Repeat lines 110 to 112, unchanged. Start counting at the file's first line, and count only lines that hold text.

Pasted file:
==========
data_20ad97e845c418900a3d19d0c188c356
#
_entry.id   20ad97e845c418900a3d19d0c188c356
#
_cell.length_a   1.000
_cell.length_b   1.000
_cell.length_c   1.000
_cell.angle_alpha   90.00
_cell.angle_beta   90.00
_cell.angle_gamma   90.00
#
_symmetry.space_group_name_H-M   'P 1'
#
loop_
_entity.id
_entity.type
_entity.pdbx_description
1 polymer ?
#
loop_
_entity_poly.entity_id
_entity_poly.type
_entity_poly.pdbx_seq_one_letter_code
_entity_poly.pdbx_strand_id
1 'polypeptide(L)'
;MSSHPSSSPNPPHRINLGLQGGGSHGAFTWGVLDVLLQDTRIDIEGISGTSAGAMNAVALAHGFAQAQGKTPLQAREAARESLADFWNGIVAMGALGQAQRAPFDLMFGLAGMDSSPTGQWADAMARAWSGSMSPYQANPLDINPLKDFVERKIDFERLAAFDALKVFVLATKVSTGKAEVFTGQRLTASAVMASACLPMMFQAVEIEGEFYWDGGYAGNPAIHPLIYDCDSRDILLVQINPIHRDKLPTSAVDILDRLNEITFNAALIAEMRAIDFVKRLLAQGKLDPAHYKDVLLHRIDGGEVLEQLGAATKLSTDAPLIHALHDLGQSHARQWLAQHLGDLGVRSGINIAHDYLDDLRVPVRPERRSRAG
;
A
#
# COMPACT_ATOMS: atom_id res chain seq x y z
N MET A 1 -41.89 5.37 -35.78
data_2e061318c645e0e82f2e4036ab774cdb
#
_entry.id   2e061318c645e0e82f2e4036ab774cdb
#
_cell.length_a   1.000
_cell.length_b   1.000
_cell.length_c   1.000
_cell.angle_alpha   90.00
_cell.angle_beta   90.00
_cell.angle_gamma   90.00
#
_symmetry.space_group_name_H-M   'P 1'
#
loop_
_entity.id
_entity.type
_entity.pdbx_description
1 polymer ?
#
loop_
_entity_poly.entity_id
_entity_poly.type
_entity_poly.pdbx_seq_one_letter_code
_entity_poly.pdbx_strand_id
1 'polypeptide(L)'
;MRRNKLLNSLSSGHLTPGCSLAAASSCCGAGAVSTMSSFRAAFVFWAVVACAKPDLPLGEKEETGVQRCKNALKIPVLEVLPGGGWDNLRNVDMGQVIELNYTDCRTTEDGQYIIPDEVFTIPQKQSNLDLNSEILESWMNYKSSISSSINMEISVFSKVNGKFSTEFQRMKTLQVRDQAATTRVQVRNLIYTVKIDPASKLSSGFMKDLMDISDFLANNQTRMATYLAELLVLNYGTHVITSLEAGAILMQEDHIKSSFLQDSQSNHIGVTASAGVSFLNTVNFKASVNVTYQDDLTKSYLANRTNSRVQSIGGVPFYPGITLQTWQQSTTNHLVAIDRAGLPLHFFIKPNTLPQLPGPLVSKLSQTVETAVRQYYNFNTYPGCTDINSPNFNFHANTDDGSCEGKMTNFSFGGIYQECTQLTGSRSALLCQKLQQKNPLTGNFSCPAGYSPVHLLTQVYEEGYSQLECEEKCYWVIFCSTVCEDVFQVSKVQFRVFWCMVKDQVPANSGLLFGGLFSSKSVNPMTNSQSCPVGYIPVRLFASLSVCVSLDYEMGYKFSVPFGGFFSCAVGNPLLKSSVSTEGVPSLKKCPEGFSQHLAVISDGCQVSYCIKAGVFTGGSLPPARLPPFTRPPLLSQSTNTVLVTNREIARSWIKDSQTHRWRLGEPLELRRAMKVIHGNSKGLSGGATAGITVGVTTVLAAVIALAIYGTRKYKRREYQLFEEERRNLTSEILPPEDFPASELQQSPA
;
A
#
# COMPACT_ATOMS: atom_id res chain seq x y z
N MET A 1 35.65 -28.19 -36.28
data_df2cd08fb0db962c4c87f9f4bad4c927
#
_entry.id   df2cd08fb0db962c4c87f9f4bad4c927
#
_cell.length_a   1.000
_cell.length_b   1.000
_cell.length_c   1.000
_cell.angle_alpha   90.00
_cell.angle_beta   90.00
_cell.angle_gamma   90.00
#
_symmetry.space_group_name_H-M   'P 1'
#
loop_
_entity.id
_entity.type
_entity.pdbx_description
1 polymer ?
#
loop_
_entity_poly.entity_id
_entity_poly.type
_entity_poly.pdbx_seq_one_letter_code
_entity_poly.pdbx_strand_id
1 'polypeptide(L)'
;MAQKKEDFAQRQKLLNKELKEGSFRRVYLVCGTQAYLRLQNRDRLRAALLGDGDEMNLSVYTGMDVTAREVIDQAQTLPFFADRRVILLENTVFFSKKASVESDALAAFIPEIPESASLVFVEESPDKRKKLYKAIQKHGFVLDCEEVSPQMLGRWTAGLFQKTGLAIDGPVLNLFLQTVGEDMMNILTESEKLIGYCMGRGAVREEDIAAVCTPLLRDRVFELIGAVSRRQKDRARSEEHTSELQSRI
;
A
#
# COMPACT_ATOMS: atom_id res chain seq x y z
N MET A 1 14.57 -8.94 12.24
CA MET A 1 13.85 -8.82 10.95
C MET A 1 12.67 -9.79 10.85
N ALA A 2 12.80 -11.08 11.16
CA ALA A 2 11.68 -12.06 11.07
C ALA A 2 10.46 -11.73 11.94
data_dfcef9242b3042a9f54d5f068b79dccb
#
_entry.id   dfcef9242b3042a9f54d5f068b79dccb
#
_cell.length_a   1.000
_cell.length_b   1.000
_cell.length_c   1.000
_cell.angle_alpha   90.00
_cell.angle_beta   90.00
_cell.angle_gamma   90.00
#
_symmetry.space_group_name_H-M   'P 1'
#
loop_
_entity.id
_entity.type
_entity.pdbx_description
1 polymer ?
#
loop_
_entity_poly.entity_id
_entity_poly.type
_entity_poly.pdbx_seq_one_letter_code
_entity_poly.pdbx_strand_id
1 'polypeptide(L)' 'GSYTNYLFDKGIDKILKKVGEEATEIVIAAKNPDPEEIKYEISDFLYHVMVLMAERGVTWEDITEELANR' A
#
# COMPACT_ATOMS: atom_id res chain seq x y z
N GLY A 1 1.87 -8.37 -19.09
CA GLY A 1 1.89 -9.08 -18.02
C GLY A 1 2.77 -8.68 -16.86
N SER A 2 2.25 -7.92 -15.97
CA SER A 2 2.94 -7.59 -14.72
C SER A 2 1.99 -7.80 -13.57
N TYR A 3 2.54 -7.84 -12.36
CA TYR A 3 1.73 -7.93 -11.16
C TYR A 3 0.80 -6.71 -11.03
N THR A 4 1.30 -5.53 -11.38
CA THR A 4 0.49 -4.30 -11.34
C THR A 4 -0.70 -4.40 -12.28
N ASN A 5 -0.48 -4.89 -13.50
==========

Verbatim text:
_symmetry.space_group_name_H-M   'P 1'
#
loop_